Albert Steptoe and his son Harold are junk dealers, complete with horse and cart to tour the neighbourhood. They also live amicably together at the junk yard. But Harold, who likes the bright lights in the West End of London, meets a stripper, marries her and takes her home. Albert, of course, is furious and tries every trick he knows to drive the new bride from his household.
Albert Steptoe and his son Harold are junk dealers, complete with horse and cart to tour the neighbourhood. They also live amicably together at the junk yard. Always on the lookout for ways to improve his lot, Harold invests his father's life savings in a greyhound who is almost blind and can't see the hare. When the dog loses a race and Harold has to pay off the debt, he comes up with another bright idea. Collect his father's life insurance. To do this his father must pretend to be dead.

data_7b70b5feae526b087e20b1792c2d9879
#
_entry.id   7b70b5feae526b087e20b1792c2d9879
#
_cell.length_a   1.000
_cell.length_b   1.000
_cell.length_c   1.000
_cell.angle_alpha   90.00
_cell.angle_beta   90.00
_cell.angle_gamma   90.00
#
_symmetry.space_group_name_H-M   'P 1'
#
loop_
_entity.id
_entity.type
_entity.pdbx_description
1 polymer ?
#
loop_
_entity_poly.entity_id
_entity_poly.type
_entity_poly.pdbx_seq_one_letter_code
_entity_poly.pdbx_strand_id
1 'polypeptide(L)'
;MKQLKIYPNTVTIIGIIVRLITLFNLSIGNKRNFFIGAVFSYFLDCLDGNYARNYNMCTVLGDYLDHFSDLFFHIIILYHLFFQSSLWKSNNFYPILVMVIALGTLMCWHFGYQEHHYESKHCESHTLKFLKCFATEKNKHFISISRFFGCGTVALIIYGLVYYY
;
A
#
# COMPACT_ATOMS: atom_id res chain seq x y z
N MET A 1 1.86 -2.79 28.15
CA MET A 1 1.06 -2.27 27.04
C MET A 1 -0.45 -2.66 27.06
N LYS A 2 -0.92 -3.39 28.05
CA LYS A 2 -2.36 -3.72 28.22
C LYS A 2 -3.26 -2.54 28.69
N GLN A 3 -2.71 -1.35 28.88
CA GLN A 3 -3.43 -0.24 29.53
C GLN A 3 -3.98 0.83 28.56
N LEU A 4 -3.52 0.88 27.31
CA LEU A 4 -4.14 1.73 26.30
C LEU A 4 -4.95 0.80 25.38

Steptoe and Son is a British sitcom written by Ray Galton and Alan Simpson about a father and son played by Wilfred Brambell and Harry H. Corbett who deal in selling used items. They live on Oil Drum Lane, a fictional street in Shepherd's Bush, London. Four series were broadcast by the BBC from 1962 to 1965, followed by a second run from 1970 to 1974. Its theme tune, "Old Ned", was composed by Ron Grainer. The series was voted 15th in a 2004 BBC poll to find Britain's Best Sitcom. It was remade in the US as Sanford and Son, in Sweden as Albert & Herbert and in the Netherlands as Stiefbeen en zoon. In 1972 a movie adaptation of the series, Steptoe and Son, was released in cinemas, with a second Steptoe and Son Ride Again in 1973. The series focussed on the inter-generational conflict of father and son. Albert Steptoe, a "dirty old man", is an old rag and bone man, set in his grimy and grasping ways. By contrast his 37-year-old son Harold is filled with social aspirations, not to say pretensions. The show contained elements of drama and tragedy, as Harold was continually prevented from achieving his ambitions. To this end the show was unusual at the time for casting actors rather than comedians in its lead roles, although both actors were drawn into more comedic roles as a consequence.